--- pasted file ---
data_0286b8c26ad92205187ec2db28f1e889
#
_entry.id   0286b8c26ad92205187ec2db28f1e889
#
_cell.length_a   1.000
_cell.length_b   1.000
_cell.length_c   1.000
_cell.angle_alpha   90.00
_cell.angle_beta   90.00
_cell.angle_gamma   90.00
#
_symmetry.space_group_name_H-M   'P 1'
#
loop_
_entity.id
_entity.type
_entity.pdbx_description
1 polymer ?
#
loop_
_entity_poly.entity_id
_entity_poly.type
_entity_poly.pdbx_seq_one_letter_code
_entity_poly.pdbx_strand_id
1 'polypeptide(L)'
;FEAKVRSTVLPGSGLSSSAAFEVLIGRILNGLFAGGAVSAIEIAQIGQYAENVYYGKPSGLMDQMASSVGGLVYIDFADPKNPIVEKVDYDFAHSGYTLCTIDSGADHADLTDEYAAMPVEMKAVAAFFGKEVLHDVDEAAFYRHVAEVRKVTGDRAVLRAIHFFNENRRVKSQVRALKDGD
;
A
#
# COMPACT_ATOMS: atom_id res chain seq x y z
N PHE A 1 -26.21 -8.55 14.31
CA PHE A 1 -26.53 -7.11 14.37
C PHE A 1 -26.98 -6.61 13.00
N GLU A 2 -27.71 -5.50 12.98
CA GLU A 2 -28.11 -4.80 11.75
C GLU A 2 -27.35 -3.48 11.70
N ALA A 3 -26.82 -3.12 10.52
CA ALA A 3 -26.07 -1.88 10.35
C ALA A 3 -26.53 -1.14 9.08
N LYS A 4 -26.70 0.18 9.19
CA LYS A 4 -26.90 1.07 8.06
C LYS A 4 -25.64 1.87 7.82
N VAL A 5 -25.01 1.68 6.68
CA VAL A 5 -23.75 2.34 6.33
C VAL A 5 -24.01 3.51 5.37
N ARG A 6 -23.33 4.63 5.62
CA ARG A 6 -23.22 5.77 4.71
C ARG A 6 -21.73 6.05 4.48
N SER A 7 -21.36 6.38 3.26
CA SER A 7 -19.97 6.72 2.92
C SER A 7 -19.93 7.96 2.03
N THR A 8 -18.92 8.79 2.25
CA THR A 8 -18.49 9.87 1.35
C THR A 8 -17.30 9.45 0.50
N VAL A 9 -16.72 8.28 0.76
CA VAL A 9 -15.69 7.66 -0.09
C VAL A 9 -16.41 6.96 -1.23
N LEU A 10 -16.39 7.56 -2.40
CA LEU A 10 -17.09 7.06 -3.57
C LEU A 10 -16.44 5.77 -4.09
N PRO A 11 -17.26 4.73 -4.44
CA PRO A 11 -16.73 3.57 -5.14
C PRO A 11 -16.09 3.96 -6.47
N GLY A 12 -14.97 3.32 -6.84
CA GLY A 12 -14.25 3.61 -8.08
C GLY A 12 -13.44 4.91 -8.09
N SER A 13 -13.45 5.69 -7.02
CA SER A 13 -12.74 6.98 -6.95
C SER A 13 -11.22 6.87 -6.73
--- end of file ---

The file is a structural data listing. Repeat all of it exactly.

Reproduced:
data_0286b8c26ad92205187ec2db28f1e889
#
_entry.id   0286b8c26ad92205187ec2db28f1e889
#
_cell.length_a   1.000
_cell.length_b   1.000
_cell.length_c   1.000
_cell.angle_alpha   90.00
_cell.angle_beta   90.00
_cell.angle_gamma   90.00
#
_symmetry.space_group_name_H-M   'P 1'
#
loop_
_entity.id
_entity.type
_entity.pdbx_description
1 polymer ?
#
loop_
_entity_poly.entity_id
_entity_poly.type
_entity_poly.pdbx_seq_one_letter_code
_entity_poly.pdbx_strand_id
1 'polypeptide(L)'
;FEAKVRSTVLPGSGLSSSAAFEVLIGRILNGLFAGGAVSAIEIAQIGQYAENVYYGKPSGLMDQMASSVGGLVYIDFADPKNPIVEKVDYDFAHSGYTLCTIDSGADHADLTDEYAAMPVEMKAVAAFFGKEVLHDVDEAAFYRHVAEVRKVTGDRAVLRAIHFFNENRRVKSQVRALKDGD
;
A
#
# COMPACT_ATOMS: atom_id res chain seq x y z
N PHE A 1 -26.21 -8.55 14.31
CA PHE A 1 -26.53 -7.11 14.37
C PHE A 1 -26.98 -6.61 13.00
N GLU A 2 -27.71 -5.50 12.98
CA GLU A 2 -28.11 -4.80 11.75
C GLU A 2 -27.35 -3.48 11.70
N ALA A 3 -26.82 -3.12 10.52
CA ALA A 3 -26.07 -1.88 10.35
C ALA A 3 -26.53 -1.14 9.08
N LYS A 4 -26.70 0.18 9.19
CA LYS A 4 -26.90 1.07 8.06
C LYS A 4 -25.64 1.87 7.82
N VAL A 5 -25.01 1.68 6.68
CA VAL A 5 -23.75 2.34 6.33
C VAL A 5 -24.01 3.51 5.37
N ARG A 6 -23.33 4.63 5.62
CA ARG A 6 -23.22 5.77 4.71
C ARG A 6 -21.73 6.05 4.48
N SER A 7 -21.36 6.38 3.26
CA SER A 7 -19.97 6.72 2.92
C SER A 7 -19.93 7.96 2.03
N THR A 8 -18.92 8.79 2.25
CA THR A 8 -18.49 9.87 1.35
C THR A 8 -17.30 9.45 0.50
N VAL A 9 -16.72 8.28 0.76
CA VAL A 9 -15.69 7.66 -0.09
C VAL A 9 -16.41 6.96 -1.23
N LEU A 10 -16.39 7.56 -2.40
CA LEU A 10 -17.09 7.06 -3.57
C LEU A 10 -16.44 5.77 -4.09
N PRO A 11 -17.26 4.73 -4.44
CA PRO A 11 -16.73 3.57 -5.14
C PRO A 11 -16.09 3.96 -6.47
N GLY A 12 -14.97 3.32 -6.84
CA GLY A 12 -14.25 3.61 -8.08
C GLY A 12 -13.44 4.91 -8.09
N SER A 13 -13.45 5.69 -7.02
CA SER A 13 -12.74 6.98 -6.95
C SER A 13 -11.22 6.87 -6.73